Gardening haphazardly

A friend of mine asked about how to organize cleaning up a yard and garden neglected for three years. Oy! A totally undeserved vote of confidence! We ourselves resignedly grow chickweed, dandelions, and crabgrass in the lawn-that-is-too-large-to-properly-weed-seed-and-water-during-these-tuition-payment-years (First World Problem!), but my observations this evening, after 4 weeks of neglecting our flowerbeds (in no particular order):

When the tender-hearted and observant seven-year-old comments about the interesting, hairy caterpillars carpeting the newly-laid mulch, pay attention.

Why am I not out here more often? It’s very peaceful. I ponder wearing gloves, but I’ve always loved getting my hands deep in the soil. That came in handy with motherhood, yep. I have 75 songs to accompany me: U2 and Bach (Wachete auf, ruft uns die Stimme), Doobie Brothers and CSNY, Thomas Dolby, Talking Heads, Vaughan Williams. Gemichst. Peaceful. Gemuetlich. ANYWAY…

The rosebushes WERE shrinking! There are drunken caterpillars flopped ALL OVER every single chewed up, pitiful branch. Well, the warning signs were there, and my sort-of-angelic messenger alerted me. My own fault. Gloves. Shake bushes. Remove vermin. Remove gloves because I’m distracted by teeny-bopper weeds and better to get fingers deep in root extraction. Return to caterpillars. Who needs gloves? Being almost 50 is freeing, you know? There’s been a lot of squish in my life… Toss caterpillars in heap on sidewalk. They’re too hung over to notice. Get ’em all at once.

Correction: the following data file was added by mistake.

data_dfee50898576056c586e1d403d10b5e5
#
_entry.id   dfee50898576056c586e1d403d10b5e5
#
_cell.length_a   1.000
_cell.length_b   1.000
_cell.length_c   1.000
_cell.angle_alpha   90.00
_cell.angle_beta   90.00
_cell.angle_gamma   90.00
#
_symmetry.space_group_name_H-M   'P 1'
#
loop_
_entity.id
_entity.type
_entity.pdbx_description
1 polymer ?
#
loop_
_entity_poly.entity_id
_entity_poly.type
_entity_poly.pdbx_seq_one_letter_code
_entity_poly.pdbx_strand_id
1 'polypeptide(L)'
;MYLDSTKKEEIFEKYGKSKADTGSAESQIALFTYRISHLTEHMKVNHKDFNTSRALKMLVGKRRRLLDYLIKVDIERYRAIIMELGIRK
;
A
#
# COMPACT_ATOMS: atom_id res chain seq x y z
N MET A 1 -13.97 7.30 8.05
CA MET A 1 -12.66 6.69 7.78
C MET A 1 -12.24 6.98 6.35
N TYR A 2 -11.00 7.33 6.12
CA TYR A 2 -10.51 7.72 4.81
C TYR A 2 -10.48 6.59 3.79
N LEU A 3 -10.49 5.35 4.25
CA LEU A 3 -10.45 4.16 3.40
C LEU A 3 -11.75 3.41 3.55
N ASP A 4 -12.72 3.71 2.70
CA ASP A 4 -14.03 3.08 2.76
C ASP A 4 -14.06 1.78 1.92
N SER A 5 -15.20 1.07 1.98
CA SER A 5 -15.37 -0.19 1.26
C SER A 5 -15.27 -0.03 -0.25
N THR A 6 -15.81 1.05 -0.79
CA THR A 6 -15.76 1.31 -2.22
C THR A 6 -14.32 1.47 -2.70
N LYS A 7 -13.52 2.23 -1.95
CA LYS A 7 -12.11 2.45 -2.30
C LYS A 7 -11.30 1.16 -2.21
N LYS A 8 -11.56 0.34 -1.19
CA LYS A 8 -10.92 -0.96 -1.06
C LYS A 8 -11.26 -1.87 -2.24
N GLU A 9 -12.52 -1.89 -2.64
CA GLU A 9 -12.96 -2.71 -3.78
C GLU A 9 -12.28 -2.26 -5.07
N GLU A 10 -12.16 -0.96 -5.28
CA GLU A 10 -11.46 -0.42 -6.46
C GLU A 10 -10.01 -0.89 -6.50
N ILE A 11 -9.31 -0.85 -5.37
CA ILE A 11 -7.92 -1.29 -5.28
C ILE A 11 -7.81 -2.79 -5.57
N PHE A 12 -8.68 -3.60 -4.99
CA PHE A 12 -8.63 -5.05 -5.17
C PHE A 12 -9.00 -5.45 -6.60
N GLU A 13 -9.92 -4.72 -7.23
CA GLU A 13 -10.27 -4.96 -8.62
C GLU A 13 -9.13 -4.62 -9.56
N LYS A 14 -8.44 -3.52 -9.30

The azaleas, pansies and flox (flocks? flochs?) are spectacularly colored. What’s Latin for “God’s magnanimity?” That should be the genus term of every single flowering plant. How often I walk by and carelessly admire the gorgeous hues peeping or shouting out of the earth and do not acknowledge His handiwork. At weeding height, the chickweed’s tiny blossoms are each uniquely crafted. Definition of a weed from a bygone science textbook: a weed is just a plant that ya don’t want growing in a certain place. (Our lawn, justified! They’re WANTED.)

Crazy that the weeds seem to mimic the plants-I-desire-to-remain, and they grow very closely, quite cosy with the blossomings. The roots of certain varieties are much deeper than their slender crabby shoots. Sometimes I take the time to dig deeply, but often I am rushing off to the large, precariously-clawed plants because it’s ginormously satisfying to haul those out. Look at that empty ground! If I don’t check consistently,though, those darn deep rooted ones that I didn’t excavate properly creep into that blankness.

One last tip: If you forget to chop and quietly dispose of the caterpillars, the tender-hearted youngest will wonder what will happen to them. He weeds out hard-heartedness, yes, he does.

Hope that helps, hon!



Every Fifth Word

Dear children,

In GB, Munich and at Loyola I wrote copious pages of youthful thoughts, filling diaries with struggles and yearnings, and 20 years later they seemed so silly, I chucked most of them. I wrote countless letters to high school friends before unlimited phone minutes and kept many responses, which you will find in a cardboard box down in the basement. (Do me a favor, don’t read them till after — well, you know…). I attempted to write as you each arrived, pasting most thoughts and funny experiences into the scrapbooks that I will finish sometime before the decade ends (I promise, M and L!!).

This year, I wish to write again! Perhaps not frequently, but as each one of you meanders past the “Every fifth word” stage (you know, like Charlies Brown: parents say “wahh, wah wah wah wah trash wah wah wah-wahhh wahhhhhhh morning Waaaaahhhhhhhh me” and who knew they wanted the garbage out before tomorrow morning? Like, I didn’t hear you say anything! (Quite true!)) into attentive adulthood and may want to read about here and now someday — well, here they are, meandering thoughts from your mom!

You’re welcome!